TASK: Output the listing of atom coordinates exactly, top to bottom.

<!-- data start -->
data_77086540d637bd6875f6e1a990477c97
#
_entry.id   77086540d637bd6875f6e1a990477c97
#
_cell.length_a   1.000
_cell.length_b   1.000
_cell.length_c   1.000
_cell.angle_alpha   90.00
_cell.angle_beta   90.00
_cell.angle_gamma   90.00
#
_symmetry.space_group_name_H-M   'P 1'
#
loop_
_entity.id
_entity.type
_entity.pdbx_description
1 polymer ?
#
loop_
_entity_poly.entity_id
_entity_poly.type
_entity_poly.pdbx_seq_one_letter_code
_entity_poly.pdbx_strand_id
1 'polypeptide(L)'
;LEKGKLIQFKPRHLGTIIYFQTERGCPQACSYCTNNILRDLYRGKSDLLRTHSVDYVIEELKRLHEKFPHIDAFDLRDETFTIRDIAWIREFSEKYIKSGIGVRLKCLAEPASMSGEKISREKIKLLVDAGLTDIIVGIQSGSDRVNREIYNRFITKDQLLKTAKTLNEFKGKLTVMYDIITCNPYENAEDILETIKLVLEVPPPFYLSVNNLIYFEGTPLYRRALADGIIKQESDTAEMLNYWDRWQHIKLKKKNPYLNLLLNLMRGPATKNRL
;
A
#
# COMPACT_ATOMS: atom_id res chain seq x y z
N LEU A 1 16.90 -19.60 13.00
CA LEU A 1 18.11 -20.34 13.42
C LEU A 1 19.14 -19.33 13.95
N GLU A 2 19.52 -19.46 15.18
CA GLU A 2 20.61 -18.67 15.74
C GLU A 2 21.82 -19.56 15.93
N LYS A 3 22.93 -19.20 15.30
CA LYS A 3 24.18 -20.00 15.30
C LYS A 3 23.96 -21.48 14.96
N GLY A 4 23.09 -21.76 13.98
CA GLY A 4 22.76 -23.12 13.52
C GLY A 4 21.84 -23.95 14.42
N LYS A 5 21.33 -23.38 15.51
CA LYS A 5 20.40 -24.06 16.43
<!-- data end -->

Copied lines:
data_77086540d637bd6875f6e1a990477c97
#
_entry.id   77086540d637bd6875f6e1a990477c97
#
_cell.length_a   1.000
_cell.length_b   1.000
_cell.length_c   1.000
_cell.angle_alpha   90.00
_cell.angle_beta   90.00
_cell.angle_gamma   90.00
#
_symmetry.space_group_name_H-M   'P 1'
#
loop_
_entity.id
_entity.type
_entity.pdbx_description
1 polymer ?
#
loop_
_entity_poly.entity_id
_entity_poly.type
_entity_poly.pdbx_seq_one_letter_code
_entity_poly.pdbx_strand_id
1 'polypeptide(L)'
;LEKGKLIQFKPRHLGTIIYFQTERGCPQACSYCTNNILRDLYRGKSDLLRTHSVDYVIEELKRLHEKFPHIDAFDLRDETFTIRDIAWIREFSEKYIKSGIGVRLKCLAEPASMSGEKISREKIKLLVDAGLTDIIVGIQSGSDRVNREIYNRFITKDQLLKTAKTLNEFKGKLTVMYDIITCNPYENAEDILETIKLVLEVPPPFYLSVNNLIYFEGTPLYRRALADGIIKQESDTAEMLNYWDRWQHIKLKKKNPYLNLLLNLMRGPATKNRL
;
A
#
# COMPACT_ATOMS: atom_id res chain seq x y z
N LEU A 1 16.90 -19.60 13.00
CA LEU A 1 18.11 -20.34 13.42
C LEU A 1 19.14 -19.33 13.95
N GLU A 2 19.52 -19.46 15.18
CA GLU A 2 20.61 -18.67 15.74
C GLU A 2 21.82 -19.56 15.93
N LYS A 3 22.93 -19.20 15.30
CA LYS A 3 24.18 -20.00 15.30
C LYS A 3 23.96 -21.48 14.96
N GLY A 4 23.09 -21.76 13.98
CA GLY A 4 22.76 -23.12 13.52
C GLY A 4 21.84 -23.95 14.42
N LYS A 5 21.33 -23.38 15.51
CA LYS A 5 20.40 -24.06 16.43